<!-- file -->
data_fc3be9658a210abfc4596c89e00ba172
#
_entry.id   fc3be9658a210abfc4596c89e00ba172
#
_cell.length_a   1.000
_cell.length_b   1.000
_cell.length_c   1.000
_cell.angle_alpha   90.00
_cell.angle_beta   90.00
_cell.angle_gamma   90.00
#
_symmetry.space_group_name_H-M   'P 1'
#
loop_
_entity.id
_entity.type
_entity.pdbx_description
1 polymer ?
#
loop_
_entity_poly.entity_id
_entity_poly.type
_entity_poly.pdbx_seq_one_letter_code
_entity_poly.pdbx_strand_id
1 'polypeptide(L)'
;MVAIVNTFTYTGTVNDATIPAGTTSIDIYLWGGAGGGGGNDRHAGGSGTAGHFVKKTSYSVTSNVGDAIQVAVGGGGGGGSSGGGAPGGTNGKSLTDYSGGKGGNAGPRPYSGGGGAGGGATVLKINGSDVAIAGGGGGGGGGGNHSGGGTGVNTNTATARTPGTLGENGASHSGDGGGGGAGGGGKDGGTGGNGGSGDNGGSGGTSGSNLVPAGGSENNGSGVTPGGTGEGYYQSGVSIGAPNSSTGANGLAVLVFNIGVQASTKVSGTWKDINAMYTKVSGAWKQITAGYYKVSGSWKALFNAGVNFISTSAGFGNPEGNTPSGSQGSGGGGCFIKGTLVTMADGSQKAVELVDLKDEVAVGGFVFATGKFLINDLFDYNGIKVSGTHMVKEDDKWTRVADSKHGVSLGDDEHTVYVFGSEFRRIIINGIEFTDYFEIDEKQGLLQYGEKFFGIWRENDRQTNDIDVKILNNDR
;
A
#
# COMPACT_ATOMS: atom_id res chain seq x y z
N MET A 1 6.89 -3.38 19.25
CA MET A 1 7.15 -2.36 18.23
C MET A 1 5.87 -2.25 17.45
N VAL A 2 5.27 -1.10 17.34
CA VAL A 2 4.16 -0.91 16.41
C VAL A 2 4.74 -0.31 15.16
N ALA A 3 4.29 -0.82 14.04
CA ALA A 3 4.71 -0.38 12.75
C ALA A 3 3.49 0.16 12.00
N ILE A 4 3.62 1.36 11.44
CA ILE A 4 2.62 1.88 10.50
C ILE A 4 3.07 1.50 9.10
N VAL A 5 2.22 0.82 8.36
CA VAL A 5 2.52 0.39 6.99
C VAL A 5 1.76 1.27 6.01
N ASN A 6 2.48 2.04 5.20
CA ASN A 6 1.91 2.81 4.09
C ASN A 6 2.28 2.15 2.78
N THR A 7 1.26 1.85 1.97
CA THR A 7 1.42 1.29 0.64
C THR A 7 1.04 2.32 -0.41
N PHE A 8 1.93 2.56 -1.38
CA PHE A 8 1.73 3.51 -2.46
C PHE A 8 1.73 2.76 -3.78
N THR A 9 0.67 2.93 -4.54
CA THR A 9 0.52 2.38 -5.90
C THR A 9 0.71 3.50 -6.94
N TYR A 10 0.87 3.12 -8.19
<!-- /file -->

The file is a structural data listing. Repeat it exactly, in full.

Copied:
data_fc3be9658a210abfc4596c89e00ba172
#
_entry.id   fc3be9658a210abfc4596c89e00ba172
#
_cell.length_a   1.000
_cell.length_b   1.000
_cell.length_c   1.000
_cell.angle_alpha   90.00
_cell.angle_beta   90.00
_cell.angle_gamma   90.00
#
_symmetry.space_group_name_H-M   'P 1'
#
loop_
_entity.id
_entity.type
_entity.pdbx_description
1 polymer ?
#
loop_
_entity_poly.entity_id
_entity_poly.type
_entity_poly.pdbx_seq_one_letter_code
_entity_poly.pdbx_strand_id
1 'polypeptide(L)'
;MVAIVNTFTYTGTVNDATIPAGTTSIDIYLWGGAGGGGGNDRHAGGSGTAGHFVKKTSYSVTSNVGDAIQVAVGGGGGGGSSGGGAPGGTNGKSLTDYSGGKGGNAGPRPYSGGGGAGGGATVLKINGSDVAIAGGGGGGGGGGNHSGGGTGVNTNTATARTPGTLGENGASHSGDGGGGGAGGGGKDGGTGGNGGSGDNGGSGGTSGSNLVPAGGSENNGSGVTPGGTGEGYYQSGVSIGAPNSSTGANGLAVLVFNIGVQASTKVSGTWKDINAMYTKVSGAWKQITAGYYKVSGSWKALFNAGVNFISTSAGFGNPEGNTPSGSQGSGGGGCFIKGTLVTMADGSQKAVELVDLKDEVAVGGFVFATGKFLINDLFDYNGIKVSGTHMVKEDDKWTRVADSKHGVSLGDDEHTVYVFGSEFRRIIINGIEFTDYFEIDEKQGLLQYGEKFFGIWRENDRQTNDIDVKILNNDR
;
A
#
# COMPACT_ATOMS: atom_id res chain seq x y z
N MET A 1 6.89 -3.38 19.25
CA MET A 1 7.15 -2.36 18.23
C MET A 1 5.87 -2.25 17.45
N VAL A 2 5.27 -1.10 17.34
CA VAL A 2 4.16 -0.91 16.41
C VAL A 2 4.74 -0.31 15.16
N ALA A 3 4.29 -0.82 14.04
CA ALA A 3 4.71 -0.38 12.75
C ALA A 3 3.49 0.16 12.00
N ILE A 4 3.62 1.36 11.44
CA ILE A 4 2.62 1.88 10.50
C ILE A 4 3.07 1.50 9.10
N VAL A 5 2.22 0.82 8.36
CA VAL A 5 2.52 0.39 6.99
C VAL A 5 1.76 1.27 6.01
N ASN A 6 2.48 2.04 5.20
CA ASN A 6 1.91 2.81 4.09
C ASN A 6 2.28 2.15 2.78
N THR A 7 1.26 1.85 1.97
CA THR A 7 1.42 1.29 0.64
C THR A 7 1.04 2.32 -0.41
N PHE A 8 1.93 2.56 -1.38
CA PHE A 8 1.73 3.51 -2.46
C PHE A 8 1.73 2.76 -3.78
N THR A 9 0.67 2.93 -4.54
CA THR A 9 0.52 2.38 -5.90
C THR A 9 0.71 3.50 -6.94
N TYR A 10 0.87 3.12 -8.19